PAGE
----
Once again, the forces of evil have shown their ugly face and this time, it is up to the Destined Hero to put a stop to their plans of world domination.
In this two player game, one player controls the forces of good while the other controls the forces of evil. The forces of good will be attempting to bring their Destined Hero to the Sanctum to face and defeat the Fiend in one final epic confrontation. Before that occurs, players will be seeding the board with their own cards which will (hopefully) help their individual agendas. Let’s take a look at the game and its components, right after I shout out a quick “thank you” to Stephanie Marroquin from Victory Point Games for sending me a free copy to review.
Map – The map is made up of zones , each of which has locations in which creature cards can move about.
Cards – Both players will have their own deck, which is made up of creature cards, object cards, and environment cards. They’ll be seeding the map with these cards at the beginning of the game and then be using them to try and defeat the other.
Power Tokens – Power tokens are placed on cards and do a few different things. Power tokens start out as white, which represents health (among other things), but can be traded in to upgrade the card with a blue or red token. How the upgrade affects the card is listed on the individual cards themselves.
Setup & Gameplay
The Destined Hero card is placed on the Homestead location while the Fated Fiend card is placed on the Sanctum location. Players decide who will be good and evil, and each side will receive seven random face down cards from their respective decks. The remaining cards are put aside and not used for the rest of the game.
The game takes place over three phases: the Seed Phase, the Growth Phase, and the Journey Phase. There are a lot of rules to take into consideration as the game is played, so to keep the review moving, I’ll sum up these phases and link the manual for your reading pleasure later on.
Seed Phase: During the Seed Phase, players will take turns placing all seven of their cards onto the board. While they are doing this, they’ll be placing white power tokens on eligible cards as indicated by the rules.
Growth Phase: During the Growth Phase, players will take turns upgrading their cards by turning in the appropriate number of white tokens that a card has accumulated.
Journey Phase: During the Journey Phase, players will take turns taking actions. Creature cards will be able to move, attack, use abilities, pick up items (Hero only), activate a shrine (Hero only), and gather power (Fiend only). There are limitations to what certain cards can do, depending on how far along the game has progressed. The game ends in this phase when the Destined Hero enters the Sanctum and battles the Fated Fiend…whoever wins that battle wins the game! Of course, the Destined Hero can fall before then…in which case the Fiend automatically wins.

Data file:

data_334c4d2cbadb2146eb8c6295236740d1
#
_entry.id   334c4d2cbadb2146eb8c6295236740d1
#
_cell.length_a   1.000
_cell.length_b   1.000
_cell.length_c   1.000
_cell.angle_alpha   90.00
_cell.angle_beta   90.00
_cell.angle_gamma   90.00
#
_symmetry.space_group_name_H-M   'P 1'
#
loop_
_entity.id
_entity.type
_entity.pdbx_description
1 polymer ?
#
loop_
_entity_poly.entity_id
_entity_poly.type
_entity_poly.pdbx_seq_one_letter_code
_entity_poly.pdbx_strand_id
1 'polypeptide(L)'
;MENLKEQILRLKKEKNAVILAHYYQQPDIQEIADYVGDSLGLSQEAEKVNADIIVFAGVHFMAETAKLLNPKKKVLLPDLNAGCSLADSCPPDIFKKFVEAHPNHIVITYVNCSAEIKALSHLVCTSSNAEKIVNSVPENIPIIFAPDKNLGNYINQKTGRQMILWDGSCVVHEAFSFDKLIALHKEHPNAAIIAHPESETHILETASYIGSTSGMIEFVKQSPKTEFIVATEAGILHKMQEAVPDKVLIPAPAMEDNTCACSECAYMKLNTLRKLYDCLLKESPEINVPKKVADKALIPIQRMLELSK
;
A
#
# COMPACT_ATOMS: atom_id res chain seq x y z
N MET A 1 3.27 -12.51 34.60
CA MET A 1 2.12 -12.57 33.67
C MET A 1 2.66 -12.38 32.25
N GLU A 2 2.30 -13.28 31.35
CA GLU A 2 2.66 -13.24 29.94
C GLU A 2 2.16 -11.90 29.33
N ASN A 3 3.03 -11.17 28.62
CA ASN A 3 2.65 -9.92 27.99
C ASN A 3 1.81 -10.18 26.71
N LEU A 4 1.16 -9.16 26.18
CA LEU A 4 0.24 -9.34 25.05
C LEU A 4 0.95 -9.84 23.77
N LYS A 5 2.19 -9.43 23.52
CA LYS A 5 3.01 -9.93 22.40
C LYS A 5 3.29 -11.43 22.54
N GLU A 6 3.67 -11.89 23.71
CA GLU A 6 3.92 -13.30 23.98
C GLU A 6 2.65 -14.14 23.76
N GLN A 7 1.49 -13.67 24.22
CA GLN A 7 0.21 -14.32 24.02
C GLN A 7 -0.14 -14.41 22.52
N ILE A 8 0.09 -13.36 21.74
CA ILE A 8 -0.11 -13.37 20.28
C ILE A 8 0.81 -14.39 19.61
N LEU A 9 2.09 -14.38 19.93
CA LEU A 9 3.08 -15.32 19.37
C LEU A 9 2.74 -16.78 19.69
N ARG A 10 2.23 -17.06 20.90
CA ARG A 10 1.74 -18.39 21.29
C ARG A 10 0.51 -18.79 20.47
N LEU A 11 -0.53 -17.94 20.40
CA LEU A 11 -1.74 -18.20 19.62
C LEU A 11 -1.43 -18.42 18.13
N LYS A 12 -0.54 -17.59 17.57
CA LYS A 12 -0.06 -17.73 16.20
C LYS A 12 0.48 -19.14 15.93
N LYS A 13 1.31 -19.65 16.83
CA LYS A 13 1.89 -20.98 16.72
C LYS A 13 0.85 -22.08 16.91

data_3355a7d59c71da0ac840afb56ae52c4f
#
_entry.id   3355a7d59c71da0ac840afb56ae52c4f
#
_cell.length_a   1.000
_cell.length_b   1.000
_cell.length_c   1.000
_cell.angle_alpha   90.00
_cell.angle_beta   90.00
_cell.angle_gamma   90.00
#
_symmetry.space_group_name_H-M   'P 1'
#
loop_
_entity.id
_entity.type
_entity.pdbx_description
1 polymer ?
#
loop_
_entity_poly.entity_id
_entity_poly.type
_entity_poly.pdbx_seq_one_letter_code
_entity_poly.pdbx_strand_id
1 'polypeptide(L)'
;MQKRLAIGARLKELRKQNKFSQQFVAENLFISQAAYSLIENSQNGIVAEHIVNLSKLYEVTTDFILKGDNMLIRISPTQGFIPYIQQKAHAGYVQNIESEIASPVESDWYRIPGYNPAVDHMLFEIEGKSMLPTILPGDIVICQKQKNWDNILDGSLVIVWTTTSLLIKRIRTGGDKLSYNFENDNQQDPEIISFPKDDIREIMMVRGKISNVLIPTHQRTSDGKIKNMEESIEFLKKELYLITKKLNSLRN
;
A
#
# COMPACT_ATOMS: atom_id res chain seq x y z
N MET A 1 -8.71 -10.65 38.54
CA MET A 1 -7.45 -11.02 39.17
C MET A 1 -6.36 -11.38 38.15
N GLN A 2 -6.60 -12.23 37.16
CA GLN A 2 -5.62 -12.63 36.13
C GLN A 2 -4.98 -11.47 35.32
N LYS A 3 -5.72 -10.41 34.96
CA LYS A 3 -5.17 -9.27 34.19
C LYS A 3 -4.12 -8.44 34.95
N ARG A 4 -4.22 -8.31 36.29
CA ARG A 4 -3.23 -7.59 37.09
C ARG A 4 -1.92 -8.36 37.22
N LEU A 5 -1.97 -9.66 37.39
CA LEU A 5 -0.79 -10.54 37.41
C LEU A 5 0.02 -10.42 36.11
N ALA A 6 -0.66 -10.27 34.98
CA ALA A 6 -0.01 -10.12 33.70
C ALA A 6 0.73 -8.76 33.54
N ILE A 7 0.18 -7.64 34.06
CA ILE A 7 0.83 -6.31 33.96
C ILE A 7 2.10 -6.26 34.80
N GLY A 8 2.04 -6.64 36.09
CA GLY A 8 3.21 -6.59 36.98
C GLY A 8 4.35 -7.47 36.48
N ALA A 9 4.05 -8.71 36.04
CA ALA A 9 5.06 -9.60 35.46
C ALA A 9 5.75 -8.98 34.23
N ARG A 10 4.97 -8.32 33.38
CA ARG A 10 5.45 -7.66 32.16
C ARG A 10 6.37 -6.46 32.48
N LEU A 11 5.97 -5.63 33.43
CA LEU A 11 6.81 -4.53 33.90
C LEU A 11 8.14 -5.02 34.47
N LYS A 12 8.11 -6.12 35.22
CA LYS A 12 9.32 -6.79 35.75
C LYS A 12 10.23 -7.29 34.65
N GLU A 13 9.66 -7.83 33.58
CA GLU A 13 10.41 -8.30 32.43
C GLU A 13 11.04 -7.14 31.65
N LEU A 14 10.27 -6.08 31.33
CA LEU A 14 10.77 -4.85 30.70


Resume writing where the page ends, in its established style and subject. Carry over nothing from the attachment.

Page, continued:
As stated above, this is simply an overview of the game and does not cover all of the rules. Interested parties can view the manual here:
The first thing I thought when “unboxing” the game from its bag was, “Hey look, Dragon Warrior!” The cards certainly have that 8-bit charm, something retro gamers will appreciate. I also like how the map lists out the steps of the Seed Phase, as well as the actions that either side can take during the Journey Phase.
The replayability of the game is fairly high. Since twenty cards are featured in each deck and only eight of them are used (the primary character plus seven for a player’s hand), the chances of players getting the exact same cards from game to game is pretty small. This keeps every game fresh and forces players to adapt to the hand they are given. This, coupled with the different kinds of cards one can draw, creates depth that players will be exploring in order to find the best way to win the game.
Speaking of depth, the game encourages strategic play. For example, one of the Fiend’s actions is to gather power during the Journey Phase, allowing him to accumulate more white tokens. He is allowed to upgrade again right before the final battle, so the Destined Hero is up against the clock, lest the Fiend become too powerful to defeat. There’s also a lot of strategy involved during the Seed Phase, as players will need to decide where and in what order to place their cards. The order and location partially determines which cards receive the most power tokens…so players will need to weigh their options carefully and decide how best to play the hand they’ve been dealt.
My sole concern throughout the entire ordeal was how difficult the game was to learn. I had to read the manual a few times to understand the general idea behind the game, and I’m not certain that I’ve fully grasped all of the card effects and how they interact. I believe that the manual could do a better job in explaining the rules…though the player aid that came with the game helped to answer some of my questions. I don’t feel that the game’s “complexity” level of “2” was accurate…I think it should be bumped up a few notches. King’s Critters was listed as a “2.5” on the same scale and was five times easier to play. As such, I recommend this game to experienced gamers who don’t mind a learning curve. There are some casual gamers that might find this game too difficult for them, or at least, too much for them to unwind with after a tough day at the office.
All in all, it’s a fairly competent game that offers a lot to players who are willing to put the time into learning it.
Final Verdict: 5/10
You can find more information on “Destined Hero” by visiting the Victory Point Games website or on Board Game Geek, located here: